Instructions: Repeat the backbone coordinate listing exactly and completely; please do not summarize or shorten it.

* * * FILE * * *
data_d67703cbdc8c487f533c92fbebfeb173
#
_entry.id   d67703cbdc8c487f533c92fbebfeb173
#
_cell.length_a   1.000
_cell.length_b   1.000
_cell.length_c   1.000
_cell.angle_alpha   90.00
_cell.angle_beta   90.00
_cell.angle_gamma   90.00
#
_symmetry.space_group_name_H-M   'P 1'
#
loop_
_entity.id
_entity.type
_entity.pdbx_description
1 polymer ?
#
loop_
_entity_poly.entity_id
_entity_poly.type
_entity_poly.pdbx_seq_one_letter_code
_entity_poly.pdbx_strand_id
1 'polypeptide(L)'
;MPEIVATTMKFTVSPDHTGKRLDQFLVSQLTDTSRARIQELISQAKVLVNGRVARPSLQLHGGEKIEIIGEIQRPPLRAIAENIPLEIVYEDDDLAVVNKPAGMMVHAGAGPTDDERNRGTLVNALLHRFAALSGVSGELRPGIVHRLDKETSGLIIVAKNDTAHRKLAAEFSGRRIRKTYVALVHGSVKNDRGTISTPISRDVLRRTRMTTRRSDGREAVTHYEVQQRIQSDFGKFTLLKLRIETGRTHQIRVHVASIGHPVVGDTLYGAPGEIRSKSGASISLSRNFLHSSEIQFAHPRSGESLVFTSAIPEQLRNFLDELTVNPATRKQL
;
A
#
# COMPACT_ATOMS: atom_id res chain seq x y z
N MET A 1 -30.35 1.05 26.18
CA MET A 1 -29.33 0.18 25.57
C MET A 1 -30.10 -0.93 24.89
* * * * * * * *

data_d67703cbdc8c487f533c92fbebfeb173
#
_entry.id   d67703cbdc8c487f533c92fbebfeb173
#
_cell.length_a   1.000
_cell.length_b   1.000
_cell.length_c   1.000
_cell.angle_alpha   90.00
_cell.angle_beta   90.00
_cell.angle_gamma   90.00
#
_symmetry.space_group_name_H-M   'P 1'
#
loop_
_entity.id
_entity.type
_entity.pdbx_description
1 polymer ?
#
loop_
_entity_poly.entity_id
_entity_poly.type
_entity_poly.pdbx_seq_one_letter_code
_entity_poly.pdbx_strand_id
1 'polypeptide(L)'
;MPEIVATTMKFTVSPDHTGKRLDQFLVSQLTDTSRARIQELISQAKVLVNGRVARPSLQLHGGEKIEIIGEIQRPPLRAIAENIPLEIVYEDDDLAVVNKPAGMMVHAGAGPTDDERNRGTLVNALLHRFAALSGVSGELRPGIVHRLDKETSGLIIVAKNDTAHRKLAAEFSGRRIRKTYVALVHGSVKNDRGTISTPISRDVLRRTRMTTRRSDGREAVTHYEVQQRIQSDFGKFTLLKLRIETGRTHQIRVHVASIGHPVVGDTLYGAPGEIRSKSGASISLSRNFLHSSEIQFAHPRSGESLVFTSAIPEQLRNFLDELTVNPATRKQL
;
A
#
# COMPACT_ATOMS: atom_id res chain seq x y z
N MET A 1 -30.35 1.05 26.18
CA MET A 1 -29.33 0.18 25.57
C MET A 1 -30.10 -0.93 24.89